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Hard work now begins for vigilant residents of Little Avenue

Allanview residents met this morning to discuss Friday's drug bust and what to do moving forward
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More details have been released on the big drug bust in Barrie on Friday and it is showing to be a very significant sweep.

Eighteen people were arrested and 10 now face charges after officers say they seized fentanyl, cocaine, crack, heroin and crystal methamphetamine. 

While this is good news to many, Barrie Housing executive director Erika Erteki knows that this was only 50 per cent of what is needed to eliminate the bad apples in the Allanview complexes.

A tenant’s only meeting occurred this morning with 30 people in attendance, all ready for the long haul.

“Our meeting to inform the residents in 90 and 100 Little Avenue was a great success considering we had to do it in the early morning,” Erteki said. “We wanted the meeting to just go over the next step, which is the hardest one; going through the court system with the people who live here and were charged.

"Those people were back in their apartments on the weekend and up to some old tricks, which is annoying but we still have to follow procedure when trying to evict them; the same laws that protect the good people also protect the bad," she added. "Our tenants were informed, but aware of those charged being back and were upset but understanding.”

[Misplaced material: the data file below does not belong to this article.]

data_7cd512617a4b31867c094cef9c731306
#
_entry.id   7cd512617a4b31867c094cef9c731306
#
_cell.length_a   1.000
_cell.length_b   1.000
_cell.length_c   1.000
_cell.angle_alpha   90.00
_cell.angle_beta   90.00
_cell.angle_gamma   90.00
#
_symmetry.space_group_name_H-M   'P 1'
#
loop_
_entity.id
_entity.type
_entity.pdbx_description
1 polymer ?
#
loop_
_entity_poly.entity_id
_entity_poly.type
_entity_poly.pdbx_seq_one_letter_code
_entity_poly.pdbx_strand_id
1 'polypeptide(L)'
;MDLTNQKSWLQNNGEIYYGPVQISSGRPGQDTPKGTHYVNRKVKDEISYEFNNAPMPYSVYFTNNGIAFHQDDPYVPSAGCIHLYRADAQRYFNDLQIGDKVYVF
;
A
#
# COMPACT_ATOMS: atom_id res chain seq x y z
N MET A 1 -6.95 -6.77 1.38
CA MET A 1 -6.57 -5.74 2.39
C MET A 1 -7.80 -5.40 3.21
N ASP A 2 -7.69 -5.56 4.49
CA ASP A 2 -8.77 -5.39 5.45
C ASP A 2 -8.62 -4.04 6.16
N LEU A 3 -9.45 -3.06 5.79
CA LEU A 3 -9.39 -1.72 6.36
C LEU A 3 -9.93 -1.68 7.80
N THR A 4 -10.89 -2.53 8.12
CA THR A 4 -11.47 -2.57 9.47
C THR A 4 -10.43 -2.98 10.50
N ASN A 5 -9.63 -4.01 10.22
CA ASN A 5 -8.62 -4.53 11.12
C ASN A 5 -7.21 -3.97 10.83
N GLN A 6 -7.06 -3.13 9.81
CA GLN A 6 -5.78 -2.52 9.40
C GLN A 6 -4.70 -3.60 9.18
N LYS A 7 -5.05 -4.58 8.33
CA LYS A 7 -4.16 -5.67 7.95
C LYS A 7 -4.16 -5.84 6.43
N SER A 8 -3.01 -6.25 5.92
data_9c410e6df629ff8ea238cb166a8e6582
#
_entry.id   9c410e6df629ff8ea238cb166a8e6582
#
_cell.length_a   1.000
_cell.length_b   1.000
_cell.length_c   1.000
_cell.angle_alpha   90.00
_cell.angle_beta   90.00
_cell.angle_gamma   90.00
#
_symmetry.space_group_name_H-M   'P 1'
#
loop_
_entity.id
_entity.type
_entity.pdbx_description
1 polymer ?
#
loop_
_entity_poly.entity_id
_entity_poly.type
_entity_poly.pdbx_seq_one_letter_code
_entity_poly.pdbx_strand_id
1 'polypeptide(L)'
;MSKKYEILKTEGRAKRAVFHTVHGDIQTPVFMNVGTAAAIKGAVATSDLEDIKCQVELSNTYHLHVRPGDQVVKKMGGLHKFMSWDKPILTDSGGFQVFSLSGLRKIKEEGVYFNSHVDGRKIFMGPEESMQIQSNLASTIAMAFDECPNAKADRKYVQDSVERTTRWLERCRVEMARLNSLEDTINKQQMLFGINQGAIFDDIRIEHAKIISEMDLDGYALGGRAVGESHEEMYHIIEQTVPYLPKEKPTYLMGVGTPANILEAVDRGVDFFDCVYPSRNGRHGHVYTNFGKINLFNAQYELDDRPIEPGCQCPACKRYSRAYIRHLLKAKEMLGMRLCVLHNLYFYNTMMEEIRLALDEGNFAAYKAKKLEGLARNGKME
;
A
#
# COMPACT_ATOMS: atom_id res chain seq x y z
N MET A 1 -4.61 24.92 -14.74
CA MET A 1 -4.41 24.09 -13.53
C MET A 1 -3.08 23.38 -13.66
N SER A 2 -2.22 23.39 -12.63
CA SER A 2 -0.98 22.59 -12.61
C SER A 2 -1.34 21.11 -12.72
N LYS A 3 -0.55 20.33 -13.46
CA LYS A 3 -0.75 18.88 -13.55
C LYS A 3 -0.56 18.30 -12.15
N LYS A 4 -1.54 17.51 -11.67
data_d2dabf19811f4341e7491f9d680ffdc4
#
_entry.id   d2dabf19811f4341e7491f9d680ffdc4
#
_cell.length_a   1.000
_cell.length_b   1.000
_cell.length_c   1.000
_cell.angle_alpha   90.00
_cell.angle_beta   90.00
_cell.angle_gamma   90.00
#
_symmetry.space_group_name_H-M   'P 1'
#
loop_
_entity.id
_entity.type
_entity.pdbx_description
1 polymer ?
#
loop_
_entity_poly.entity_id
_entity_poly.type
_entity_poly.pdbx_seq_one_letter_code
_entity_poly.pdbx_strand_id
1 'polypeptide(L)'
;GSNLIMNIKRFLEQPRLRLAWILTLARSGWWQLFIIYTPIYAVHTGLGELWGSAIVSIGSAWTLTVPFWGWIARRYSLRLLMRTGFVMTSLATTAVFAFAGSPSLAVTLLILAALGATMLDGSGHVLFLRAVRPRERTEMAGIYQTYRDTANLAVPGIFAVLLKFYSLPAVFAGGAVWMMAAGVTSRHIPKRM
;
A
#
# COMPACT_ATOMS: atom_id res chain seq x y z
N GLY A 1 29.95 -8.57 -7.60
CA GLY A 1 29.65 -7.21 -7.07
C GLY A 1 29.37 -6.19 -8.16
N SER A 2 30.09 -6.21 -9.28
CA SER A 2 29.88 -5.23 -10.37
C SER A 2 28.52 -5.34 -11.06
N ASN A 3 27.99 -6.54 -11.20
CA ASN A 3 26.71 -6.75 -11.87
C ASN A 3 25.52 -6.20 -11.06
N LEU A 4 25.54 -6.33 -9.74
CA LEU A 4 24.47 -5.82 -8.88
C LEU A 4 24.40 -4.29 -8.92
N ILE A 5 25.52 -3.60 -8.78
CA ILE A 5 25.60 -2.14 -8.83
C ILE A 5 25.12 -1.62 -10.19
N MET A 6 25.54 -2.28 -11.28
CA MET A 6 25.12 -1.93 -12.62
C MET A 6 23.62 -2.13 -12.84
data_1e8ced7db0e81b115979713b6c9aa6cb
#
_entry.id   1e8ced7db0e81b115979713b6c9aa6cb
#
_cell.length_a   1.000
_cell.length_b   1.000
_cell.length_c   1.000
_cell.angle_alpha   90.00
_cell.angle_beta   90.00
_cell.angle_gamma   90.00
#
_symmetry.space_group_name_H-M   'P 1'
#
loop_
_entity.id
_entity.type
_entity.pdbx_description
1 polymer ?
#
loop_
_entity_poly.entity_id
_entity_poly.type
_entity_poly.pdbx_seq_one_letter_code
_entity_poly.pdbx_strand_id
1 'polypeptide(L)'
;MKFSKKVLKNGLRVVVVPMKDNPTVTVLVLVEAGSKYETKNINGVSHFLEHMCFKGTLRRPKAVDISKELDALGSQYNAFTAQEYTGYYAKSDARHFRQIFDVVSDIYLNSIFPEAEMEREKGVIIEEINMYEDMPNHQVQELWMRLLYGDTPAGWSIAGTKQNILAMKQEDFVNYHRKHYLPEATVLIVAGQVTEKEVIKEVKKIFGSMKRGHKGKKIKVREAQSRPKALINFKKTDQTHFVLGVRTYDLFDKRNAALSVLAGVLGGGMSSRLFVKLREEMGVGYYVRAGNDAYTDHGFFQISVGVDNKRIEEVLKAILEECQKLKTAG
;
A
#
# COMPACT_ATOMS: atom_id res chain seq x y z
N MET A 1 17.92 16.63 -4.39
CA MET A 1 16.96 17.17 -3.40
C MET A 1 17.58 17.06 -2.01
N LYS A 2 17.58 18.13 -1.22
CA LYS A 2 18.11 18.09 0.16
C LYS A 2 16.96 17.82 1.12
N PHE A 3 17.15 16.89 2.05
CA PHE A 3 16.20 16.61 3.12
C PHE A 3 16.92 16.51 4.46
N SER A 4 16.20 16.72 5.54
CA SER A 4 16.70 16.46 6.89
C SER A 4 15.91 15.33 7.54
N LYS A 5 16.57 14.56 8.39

Some of those old tricks were scaling the balconies to get into the residence as well as jamming open the doors into the building so friends could get in. What is supposed to be a locked front door system is being tampered with, allowing those not welcome to come in.

As frustrating as it is, Erteki knows that if the foot isn’t taken off the gas, everyone can see this through and get back to living care-free.

“We have three different applications that we can use to try to get them out and we are exploring the quickest and most efficient way to do so,” she said. “We will not stop until they are out and truthfully, they will be; it’s just very much like going to a legal court system and seeing it through.”

Of the three residents charged, one has agreed to leave while two are being difficult, Erteki said.

This drawn-out process is upsetting to the area’s Ward 8 councillor, Arif Khan. Khan admits he has nothing but respect for what has been done in the last few days, but feels a lot of frustration for residents and local law enforcement.

“I have been outspoken and critical of a seemingly broken system that allows this type of behaviour to perpetuate within Canadian communities,” Khan said. “Rightly so, gone are the days where cops kicked down doors based on a hunch, however today local law enforcement faces highly unfavourable odds when it comes to this part of their mandate.

"Local police services are consistently at the mercy of a judicial system that is weak and uninspired to protect the most vulnerable in our community and hold criminals accountable," he added. "Believe it or not, when I have challenged the administrators of our not-for-profit housing association to amend its policies to enforce a zero-tolerance stance regarding illegal activities, I was told 'we can’t.'

"To me, something seems wrong, not with their attitude, but with their belief that they don’t have the law on their side, to ensure a safe and peaceful environment in which residents can raise their families.”

Court dates for the charged who were not held for bail are set for April.




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